Personal response All Quiet on the Western Front

  • Make connections with yourself and the people you know. Do the characters and experiences depicted in the story remind you of yourself, or some aspect of yourself, or of people you know? How? Explain. 

In All Quiet on the Western Front, E. M. Remarque’s characters Paul, Müller, Kropp, and Leer are buddies from school that I found myself relating to. Just like my friends and I, they hang out, talk about what is going on in their lives and complain about their old teachers. In many ways, they are four teenage guys who remind me of myself and my friends. Paul describes some of their time together playing cards, “These are wonderfully care-free hours. … We set the lid of the margarine tub on our knees and so have a good table for a game of skat. … One could sit like this forever.” (p. 9). From this example, I can connect with Paul’s experience, and think of Friday nights hanging out at Will’s house with a group of friends. Similar to Paul and his friends, we can spend hours together happily playing ping pong, pool and talking.

On the other hand, while Paul and his friends might share some similarities with me and my buddies, there also exists glaring differences. Specifically, Paul and his friends are German soldiers on the front lines during WWI. As Paul explains, “All four are nineteen years of age, and all four joined up from the same class as volunteers for the war.” (p. 3). Personally, I cannot imagine living in a country at war and enlisting with my friends. Moreover, I believe Paul’s descriptive account of his face to face encounter with an enemy soldier is so far removed from anything myself or my friends have ever experienced or could relate to.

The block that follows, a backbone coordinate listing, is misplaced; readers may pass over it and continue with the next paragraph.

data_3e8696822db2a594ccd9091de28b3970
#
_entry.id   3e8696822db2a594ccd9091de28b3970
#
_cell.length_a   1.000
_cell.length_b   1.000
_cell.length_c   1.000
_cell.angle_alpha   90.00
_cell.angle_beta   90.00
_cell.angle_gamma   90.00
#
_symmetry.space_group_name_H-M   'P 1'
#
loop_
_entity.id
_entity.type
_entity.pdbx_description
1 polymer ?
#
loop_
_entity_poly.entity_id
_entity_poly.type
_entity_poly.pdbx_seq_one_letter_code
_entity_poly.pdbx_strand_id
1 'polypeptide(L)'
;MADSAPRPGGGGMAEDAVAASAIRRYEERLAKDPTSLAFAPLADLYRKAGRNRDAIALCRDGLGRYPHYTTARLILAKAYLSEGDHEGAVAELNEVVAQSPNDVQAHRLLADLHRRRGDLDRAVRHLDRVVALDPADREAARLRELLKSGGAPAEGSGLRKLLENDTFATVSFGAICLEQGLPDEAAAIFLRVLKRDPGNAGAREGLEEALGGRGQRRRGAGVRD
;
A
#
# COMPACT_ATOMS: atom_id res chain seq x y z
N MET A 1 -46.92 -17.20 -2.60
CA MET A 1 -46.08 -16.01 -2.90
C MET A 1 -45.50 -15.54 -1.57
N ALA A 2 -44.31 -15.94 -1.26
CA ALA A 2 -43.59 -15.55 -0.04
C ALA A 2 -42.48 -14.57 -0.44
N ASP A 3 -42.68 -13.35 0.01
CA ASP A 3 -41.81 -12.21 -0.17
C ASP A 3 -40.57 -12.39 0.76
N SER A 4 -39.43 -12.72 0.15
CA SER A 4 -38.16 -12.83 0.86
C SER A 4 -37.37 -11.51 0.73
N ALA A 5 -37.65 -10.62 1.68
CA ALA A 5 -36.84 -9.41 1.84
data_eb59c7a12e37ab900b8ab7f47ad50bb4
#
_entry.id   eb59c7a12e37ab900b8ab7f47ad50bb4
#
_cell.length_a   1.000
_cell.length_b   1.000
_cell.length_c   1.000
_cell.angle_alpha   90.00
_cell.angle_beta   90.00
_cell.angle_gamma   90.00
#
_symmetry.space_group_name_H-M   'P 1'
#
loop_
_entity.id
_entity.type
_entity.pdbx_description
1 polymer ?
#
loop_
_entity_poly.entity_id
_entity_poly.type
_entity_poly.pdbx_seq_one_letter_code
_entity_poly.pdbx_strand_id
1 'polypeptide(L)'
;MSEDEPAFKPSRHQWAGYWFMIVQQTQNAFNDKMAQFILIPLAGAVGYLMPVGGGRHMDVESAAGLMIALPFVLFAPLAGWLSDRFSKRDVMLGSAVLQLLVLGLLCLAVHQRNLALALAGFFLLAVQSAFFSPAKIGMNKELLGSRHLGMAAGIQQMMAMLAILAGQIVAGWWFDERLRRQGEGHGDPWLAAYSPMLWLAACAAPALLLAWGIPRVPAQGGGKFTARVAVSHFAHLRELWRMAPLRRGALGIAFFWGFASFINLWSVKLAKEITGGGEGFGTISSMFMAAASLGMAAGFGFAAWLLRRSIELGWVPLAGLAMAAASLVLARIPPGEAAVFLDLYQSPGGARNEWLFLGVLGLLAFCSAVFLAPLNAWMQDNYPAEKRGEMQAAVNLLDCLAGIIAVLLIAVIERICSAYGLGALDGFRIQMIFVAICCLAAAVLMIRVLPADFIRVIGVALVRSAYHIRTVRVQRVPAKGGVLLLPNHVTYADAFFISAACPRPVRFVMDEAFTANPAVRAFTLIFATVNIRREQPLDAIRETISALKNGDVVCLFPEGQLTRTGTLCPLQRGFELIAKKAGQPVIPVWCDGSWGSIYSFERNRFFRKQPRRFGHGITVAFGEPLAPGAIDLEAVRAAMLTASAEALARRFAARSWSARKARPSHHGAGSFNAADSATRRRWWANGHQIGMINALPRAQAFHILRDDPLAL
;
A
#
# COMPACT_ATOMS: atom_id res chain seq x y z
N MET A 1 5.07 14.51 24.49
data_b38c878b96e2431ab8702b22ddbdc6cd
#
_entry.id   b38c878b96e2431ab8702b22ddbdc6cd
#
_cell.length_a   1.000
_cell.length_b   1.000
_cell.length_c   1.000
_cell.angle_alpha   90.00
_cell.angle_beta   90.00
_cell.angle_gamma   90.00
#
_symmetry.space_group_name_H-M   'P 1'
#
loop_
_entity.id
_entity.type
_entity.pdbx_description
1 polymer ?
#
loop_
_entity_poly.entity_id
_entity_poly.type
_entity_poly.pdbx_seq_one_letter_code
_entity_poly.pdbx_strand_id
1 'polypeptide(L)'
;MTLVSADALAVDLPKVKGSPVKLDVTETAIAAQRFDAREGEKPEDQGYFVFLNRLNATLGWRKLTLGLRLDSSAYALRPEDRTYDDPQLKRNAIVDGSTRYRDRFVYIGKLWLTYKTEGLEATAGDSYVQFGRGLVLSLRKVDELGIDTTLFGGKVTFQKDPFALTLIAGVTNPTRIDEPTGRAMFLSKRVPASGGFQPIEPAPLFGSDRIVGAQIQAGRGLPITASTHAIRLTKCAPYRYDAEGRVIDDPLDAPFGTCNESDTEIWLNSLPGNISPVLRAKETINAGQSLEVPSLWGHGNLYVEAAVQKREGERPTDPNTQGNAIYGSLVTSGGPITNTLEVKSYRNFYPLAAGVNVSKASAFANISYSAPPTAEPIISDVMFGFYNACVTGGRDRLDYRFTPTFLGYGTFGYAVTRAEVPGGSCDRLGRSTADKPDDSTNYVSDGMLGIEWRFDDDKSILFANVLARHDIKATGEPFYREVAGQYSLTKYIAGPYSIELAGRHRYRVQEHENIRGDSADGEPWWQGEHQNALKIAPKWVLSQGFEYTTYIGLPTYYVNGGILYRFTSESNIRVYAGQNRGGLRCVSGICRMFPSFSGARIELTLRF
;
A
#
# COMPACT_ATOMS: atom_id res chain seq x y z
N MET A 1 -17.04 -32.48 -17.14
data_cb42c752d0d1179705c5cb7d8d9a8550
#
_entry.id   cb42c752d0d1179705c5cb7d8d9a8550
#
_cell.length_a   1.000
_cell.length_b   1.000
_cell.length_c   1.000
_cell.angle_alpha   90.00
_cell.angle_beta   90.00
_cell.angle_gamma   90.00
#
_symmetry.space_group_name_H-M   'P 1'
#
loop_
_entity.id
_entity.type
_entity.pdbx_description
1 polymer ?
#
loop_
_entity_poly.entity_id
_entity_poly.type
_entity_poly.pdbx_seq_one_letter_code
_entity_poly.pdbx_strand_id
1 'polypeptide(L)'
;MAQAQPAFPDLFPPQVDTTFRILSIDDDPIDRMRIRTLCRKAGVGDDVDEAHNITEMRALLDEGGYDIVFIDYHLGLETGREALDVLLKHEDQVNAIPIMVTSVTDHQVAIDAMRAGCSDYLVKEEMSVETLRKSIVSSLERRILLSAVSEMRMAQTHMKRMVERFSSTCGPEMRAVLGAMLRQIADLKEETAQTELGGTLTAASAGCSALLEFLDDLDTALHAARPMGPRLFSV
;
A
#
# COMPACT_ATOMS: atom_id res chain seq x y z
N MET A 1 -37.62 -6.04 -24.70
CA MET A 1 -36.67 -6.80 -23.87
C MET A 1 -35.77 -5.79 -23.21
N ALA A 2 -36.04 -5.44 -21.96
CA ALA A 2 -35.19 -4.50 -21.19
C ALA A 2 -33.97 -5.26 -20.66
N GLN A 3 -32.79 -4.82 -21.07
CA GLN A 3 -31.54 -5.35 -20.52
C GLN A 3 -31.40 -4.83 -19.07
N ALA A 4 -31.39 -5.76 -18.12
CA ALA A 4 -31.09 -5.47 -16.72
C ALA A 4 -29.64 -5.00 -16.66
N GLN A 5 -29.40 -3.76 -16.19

This is the first time I have killed with my hands, whom I can see close at hand, whose death is my doing. Kat and Kropp and Müller have experienced it already, when they have hit someone; it happens to many in hand-to-hand fighting especially-  

But every gasp lays my heart bare. This dying man has time with him, he has an invisible dagger with which he stabs me: Time and my thoughts (p.221). 

While I have studied WWI from history books, passages such as this make me connect with the realities of war in a far more personal and visceral way. It is a brutal realization to know that literally millions of casualties from both the Allies and the Central Powers were just teenagers like my friends and me. From reading Remarque’s novel and developing empathy for Paul and his friends, I now think historical fiction can be very powerful. Not only has All Quiet on the Western Front given me insight into the life of young soldiers experiencing the atrocities of war, it also motivates me to advocate for peace.

About me

Hello, my name is Finn. I was born in Toronto, then lived in London, UK before moving to Vancouver Island. Drawing is one of my favourite things to do. I also really like swimming, especially in tropical places.

This year in English, I hope to work on creative writing. I’d also like to read books in class written by diverse authors (not only a western, male perspective).